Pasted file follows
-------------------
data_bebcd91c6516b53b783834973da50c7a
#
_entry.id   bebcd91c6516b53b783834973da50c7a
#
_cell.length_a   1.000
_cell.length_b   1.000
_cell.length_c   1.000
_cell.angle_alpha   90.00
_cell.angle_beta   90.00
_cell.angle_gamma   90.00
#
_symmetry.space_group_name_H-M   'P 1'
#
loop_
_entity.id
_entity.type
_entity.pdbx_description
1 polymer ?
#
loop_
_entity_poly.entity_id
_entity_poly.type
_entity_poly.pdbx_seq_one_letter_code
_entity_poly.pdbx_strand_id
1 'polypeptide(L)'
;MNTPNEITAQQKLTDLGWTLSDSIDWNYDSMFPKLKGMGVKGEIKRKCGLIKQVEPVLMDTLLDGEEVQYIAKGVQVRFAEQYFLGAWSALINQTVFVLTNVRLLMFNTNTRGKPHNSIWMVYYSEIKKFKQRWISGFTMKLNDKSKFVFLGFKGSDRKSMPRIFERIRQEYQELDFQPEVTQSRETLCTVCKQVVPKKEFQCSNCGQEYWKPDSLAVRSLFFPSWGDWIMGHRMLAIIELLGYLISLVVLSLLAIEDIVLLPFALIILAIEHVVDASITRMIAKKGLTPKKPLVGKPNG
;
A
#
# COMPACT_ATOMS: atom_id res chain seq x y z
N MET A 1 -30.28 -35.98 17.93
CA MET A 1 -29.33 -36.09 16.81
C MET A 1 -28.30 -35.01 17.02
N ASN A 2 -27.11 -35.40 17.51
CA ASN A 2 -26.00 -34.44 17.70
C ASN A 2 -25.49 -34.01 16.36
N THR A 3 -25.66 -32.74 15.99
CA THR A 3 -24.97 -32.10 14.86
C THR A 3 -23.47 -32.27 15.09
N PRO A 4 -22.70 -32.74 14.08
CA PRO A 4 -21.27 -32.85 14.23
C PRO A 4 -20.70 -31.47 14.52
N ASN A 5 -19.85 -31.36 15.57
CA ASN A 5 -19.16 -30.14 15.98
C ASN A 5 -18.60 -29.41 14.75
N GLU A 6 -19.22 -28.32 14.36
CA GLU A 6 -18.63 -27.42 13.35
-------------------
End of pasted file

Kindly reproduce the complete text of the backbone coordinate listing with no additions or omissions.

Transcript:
data_bebcd91c6516b53b783834973da50c7a
#
_entry.id   bebcd91c6516b53b783834973da50c7a
#
_cell.length_a   1.000
_cell.length_b   1.000
_cell.length_c   1.000
_cell.angle_alpha   90.00
_cell.angle_beta   90.00
_cell.angle_gamma   90.00
#
_symmetry.space_group_name_H-M   'P 1'
#
loop_
_entity.id
_entity.type
_entity.pdbx_description
1 polymer ?
#
loop_
_entity_poly.entity_id
_entity_poly.type
_entity_poly.pdbx_seq_one_letter_code
_entity_poly.pdbx_strand_id
1 'polypeptide(L)'
;MNTPNEITAQQKLTDLGWTLSDSIDWNYDSMFPKLKGMGVKGEIKRKCGLIKQVEPVLMDTLLDGEEVQYIAKGVQVRFAEQYFLGAWSALINQTVFVLTNVRLLMFNTNTRGKPHNSIWMVYYSEIKKFKQRWISGFTMKLNDKSKFVFLGFKGSDRKSMPRIFERIRQEYQELDFQPEVTQSRETLCTVCKQVVPKKEFQCSNCGQEYWKPDSLAVRSLFFPSWGDWIMGHRMLAIIELLGYLISLVVLSLLAIEDIVLLPFALIILAIEHVVDASITRMIAKKGLTPKKPLVGKPNG
;
A
#
# COMPACT_ATOMS: atom_id res chain seq x y z
N MET A 1 -30.28 -35.98 17.93
CA MET A 1 -29.33 -36.09 16.81
C MET A 1 -28.30 -35.01 17.02
N ASN A 2 -27.11 -35.40 17.51
CA ASN A 2 -26.00 -34.44 17.70
C ASN A 2 -25.49 -34.01 16.36
N THR A 3 -25.66 -32.74 15.99
CA THR A 3 -24.97 -32.10 14.86
C THR A 3 -23.47 -32.27 15.09
N PRO A 4 -22.70 -32.74 14.08
CA PRO A 4 -21.27 -32.85 14.23
C PRO A 4 -20.70 -31.47 14.52
N ASN A 5 -19.85 -31.36 15.57
CA ASN A 5 -19.16 -30.14 15.98
C ASN A 5 -18.60 -29.41 14.75
N GLU A 6 -19.22 -28.32 14.36
CA GLU A 6 -18.63 -27.42 13.35